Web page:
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ACLU mocks Trump over judge's temporary stay overruling his executive order
US President Donald Trump speaks before signing an executive order in the Oval Office at the White House in Washington, DC, on January 24, 2017. US President Donald Trump signed executive orders January 24, 2017 reviving the construction of two controversial oil pipelines, but said the projects would be subject to renegotiation. Trump gave an amber light to the Keystone XL pipeline -- which would carry crude from Canada to US refineries on the Gulf Coast -- and an equally controversial pipeline crossing in North Dakota. / AFP / NICHOLAS KAMM (Photo credit should read NICHOLAS KAMM/AFP/Getty Images)

ACLU mocks Trump over judge's temporary stay overruling his executive order

After the American Civil Liberties Union announced late Saturday that a New York federal judge had granted an emergency stay in response to President Donald Trump's recent executive order on immigration allowing all refugees in the U.S. or in transit to the U.S. who have a valid U.S. visa to stay, the ALCU mocked Trump over his first court loss as president.

"I hope Trump enjoys losing," ACLU national political director Faiz Shakir told Yahoo News Saturday night following the judge's order.

"He’s going to lose so much we’re going to get sick and tired of his losing," he added.

The organization followed up those comments with two tweets memorializing Trump's court loss.

Shakir's statement was oddly reminiscent of rhetoric that Trump would use during his campaign for president, often times saying in the early days of the Republican primary race that he would usher in a new era of "winning" for America, so much "winning" that Americans would get "tired" of "winning."

Late on Friday, Trump signed an executive order that temporarily halted the U.S. refugee resettlement program for 120 days and barred people from seven Muslim-majority countries — Iran, Iraq, Syria, Yemen, Libya, Somalia and Sudan — from traveling to the U.S. for 90 days.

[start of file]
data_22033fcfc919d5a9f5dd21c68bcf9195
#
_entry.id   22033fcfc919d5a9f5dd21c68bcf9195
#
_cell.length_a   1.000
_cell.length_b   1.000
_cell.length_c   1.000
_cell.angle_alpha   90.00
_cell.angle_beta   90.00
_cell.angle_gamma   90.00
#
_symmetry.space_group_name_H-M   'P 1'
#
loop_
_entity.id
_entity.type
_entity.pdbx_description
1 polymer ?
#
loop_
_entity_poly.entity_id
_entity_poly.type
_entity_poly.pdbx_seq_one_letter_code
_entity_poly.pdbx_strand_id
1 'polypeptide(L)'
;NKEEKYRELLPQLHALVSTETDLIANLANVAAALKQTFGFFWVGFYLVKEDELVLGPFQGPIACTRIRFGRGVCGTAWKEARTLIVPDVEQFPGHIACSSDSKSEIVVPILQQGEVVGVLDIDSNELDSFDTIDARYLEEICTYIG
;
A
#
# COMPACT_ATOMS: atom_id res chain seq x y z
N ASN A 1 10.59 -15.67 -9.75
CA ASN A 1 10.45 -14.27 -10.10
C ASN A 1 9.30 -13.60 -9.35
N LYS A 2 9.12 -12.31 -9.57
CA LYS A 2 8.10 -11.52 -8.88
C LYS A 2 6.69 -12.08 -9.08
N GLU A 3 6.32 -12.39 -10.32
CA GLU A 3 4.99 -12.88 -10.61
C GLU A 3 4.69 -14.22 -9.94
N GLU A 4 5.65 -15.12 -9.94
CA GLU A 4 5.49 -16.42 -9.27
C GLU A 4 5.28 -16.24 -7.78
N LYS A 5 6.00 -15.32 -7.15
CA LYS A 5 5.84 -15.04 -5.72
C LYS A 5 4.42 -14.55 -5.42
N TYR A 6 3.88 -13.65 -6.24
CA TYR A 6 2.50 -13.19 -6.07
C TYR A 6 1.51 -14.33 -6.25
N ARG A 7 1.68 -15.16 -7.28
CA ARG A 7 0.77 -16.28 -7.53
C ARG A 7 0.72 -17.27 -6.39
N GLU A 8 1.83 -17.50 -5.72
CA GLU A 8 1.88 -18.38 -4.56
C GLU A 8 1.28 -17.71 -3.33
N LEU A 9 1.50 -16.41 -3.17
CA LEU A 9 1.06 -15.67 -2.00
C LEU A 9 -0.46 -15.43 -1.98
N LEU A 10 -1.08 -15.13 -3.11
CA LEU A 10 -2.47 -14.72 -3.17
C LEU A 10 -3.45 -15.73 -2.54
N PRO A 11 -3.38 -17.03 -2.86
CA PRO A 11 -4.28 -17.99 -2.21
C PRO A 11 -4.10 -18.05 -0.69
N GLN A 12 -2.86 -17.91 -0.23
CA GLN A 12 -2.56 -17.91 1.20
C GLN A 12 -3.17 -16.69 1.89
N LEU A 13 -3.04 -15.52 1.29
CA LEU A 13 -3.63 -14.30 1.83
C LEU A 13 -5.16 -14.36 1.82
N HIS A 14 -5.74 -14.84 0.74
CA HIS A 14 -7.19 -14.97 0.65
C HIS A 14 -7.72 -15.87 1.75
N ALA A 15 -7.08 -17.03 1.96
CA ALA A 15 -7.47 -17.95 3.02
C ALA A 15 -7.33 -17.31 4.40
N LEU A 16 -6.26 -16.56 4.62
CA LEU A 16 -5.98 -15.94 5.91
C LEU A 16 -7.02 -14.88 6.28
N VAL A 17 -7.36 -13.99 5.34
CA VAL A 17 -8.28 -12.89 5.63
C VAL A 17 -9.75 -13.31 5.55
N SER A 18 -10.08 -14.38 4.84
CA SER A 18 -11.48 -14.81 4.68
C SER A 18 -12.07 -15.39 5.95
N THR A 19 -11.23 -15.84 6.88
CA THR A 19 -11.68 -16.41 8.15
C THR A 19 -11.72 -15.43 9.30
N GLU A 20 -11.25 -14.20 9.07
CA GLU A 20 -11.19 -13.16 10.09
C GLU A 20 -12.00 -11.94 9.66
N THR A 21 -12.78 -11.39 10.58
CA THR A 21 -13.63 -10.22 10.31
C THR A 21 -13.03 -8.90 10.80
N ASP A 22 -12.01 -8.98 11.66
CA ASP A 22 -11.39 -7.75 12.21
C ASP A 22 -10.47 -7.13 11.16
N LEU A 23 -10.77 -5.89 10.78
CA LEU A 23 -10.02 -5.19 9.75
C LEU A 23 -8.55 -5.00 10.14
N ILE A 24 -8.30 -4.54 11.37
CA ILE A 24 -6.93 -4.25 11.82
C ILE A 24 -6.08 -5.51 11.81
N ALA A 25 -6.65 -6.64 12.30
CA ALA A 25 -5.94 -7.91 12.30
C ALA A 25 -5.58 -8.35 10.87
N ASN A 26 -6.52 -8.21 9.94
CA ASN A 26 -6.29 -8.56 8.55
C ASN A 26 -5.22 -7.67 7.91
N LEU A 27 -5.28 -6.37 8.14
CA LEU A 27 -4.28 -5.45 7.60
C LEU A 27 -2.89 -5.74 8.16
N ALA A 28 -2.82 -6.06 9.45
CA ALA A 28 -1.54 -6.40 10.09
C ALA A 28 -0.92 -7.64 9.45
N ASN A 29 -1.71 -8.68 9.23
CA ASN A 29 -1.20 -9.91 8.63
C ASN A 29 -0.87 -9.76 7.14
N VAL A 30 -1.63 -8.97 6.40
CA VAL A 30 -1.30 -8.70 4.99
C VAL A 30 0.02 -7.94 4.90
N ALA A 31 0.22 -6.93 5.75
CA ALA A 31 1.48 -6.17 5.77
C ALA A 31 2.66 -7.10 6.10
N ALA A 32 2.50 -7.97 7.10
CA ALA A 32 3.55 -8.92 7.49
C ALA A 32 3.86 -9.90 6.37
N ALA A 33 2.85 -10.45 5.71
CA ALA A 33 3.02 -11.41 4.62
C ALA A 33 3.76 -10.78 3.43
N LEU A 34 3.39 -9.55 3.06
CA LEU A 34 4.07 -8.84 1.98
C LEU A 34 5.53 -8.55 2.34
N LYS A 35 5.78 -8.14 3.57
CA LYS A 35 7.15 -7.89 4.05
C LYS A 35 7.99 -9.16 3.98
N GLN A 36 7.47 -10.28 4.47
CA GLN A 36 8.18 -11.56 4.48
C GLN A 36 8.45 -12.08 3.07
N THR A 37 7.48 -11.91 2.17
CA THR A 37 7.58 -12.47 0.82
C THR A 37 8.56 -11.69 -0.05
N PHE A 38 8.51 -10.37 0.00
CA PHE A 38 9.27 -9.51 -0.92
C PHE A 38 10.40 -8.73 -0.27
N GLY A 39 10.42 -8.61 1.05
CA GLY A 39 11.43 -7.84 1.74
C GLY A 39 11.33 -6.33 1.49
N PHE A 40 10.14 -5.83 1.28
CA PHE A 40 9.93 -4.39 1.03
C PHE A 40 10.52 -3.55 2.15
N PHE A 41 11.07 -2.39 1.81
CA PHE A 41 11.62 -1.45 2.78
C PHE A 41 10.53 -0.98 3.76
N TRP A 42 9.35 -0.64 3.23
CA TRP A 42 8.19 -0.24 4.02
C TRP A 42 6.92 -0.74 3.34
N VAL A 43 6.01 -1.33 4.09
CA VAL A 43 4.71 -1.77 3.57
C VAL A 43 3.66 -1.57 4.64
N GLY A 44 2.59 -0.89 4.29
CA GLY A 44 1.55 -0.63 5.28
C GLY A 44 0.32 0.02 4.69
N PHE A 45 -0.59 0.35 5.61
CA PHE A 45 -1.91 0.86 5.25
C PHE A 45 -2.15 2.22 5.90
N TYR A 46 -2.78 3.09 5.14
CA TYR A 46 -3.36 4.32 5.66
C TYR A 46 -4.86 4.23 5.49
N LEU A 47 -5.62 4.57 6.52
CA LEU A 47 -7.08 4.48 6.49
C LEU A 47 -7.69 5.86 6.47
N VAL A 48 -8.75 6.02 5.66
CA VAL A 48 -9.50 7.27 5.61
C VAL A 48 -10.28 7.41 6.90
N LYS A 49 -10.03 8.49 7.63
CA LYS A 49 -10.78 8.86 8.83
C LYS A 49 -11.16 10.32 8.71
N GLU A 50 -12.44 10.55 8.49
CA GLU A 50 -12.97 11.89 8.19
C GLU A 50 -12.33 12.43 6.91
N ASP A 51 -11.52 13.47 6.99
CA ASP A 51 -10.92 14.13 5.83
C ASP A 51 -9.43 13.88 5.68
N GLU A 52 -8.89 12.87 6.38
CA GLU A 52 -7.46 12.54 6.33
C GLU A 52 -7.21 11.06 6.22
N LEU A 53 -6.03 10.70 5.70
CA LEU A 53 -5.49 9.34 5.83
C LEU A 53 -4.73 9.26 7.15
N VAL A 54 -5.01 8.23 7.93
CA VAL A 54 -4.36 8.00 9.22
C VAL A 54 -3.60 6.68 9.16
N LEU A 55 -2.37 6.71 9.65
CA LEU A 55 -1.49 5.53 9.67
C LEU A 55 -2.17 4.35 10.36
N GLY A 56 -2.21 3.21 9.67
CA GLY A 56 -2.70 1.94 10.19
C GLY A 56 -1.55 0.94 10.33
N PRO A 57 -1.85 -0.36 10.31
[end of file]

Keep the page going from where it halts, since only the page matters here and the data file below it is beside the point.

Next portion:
Almost immediately, Trump's executive order effected refugees who were in transit to the U.S. or who had just arrived. Many were detained at U.S. ports of entry through Saturday morning, afternoon and evening — despite having valid U.S. visas — while lawyers from law firms and organizations like the ACLU worked on their behalf to free them from detainment.

Green card holders from the list of seven countries also found themselves in travel limbo, unable to travel back to the U.S.

That's when federal district court Judge Ann Donnelly made her ruling late Saturday night, allowing all refugees and visa holders who were already in the U.S. or in transit to safely make it to the U.S. and be allowed in without deportation.

"There is imminent danger that, absent the stay of removal, there will be substantial and irreparable injury to refugees, visa holders, and other individuals from nations subject to the January 27, 2017 executive order," Donnelly said in her ruling, according to Yahoo News.

Since news broke early Saturday that refugees were being detained at U.S. ports of entry across the country, tens of thousands of protesters have taken to their closest international airport to protest Trump's executive order.

House and Senate Democrats said Sunday they will also hold a protest on the steps of the Supreme Court on Monday to demand that Trump revoke his immigration executive order.

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Chris Enloe

Chris Enloe

Staff Writer

Chris Enloe is a staff writer for Blaze News
@chrisenloe →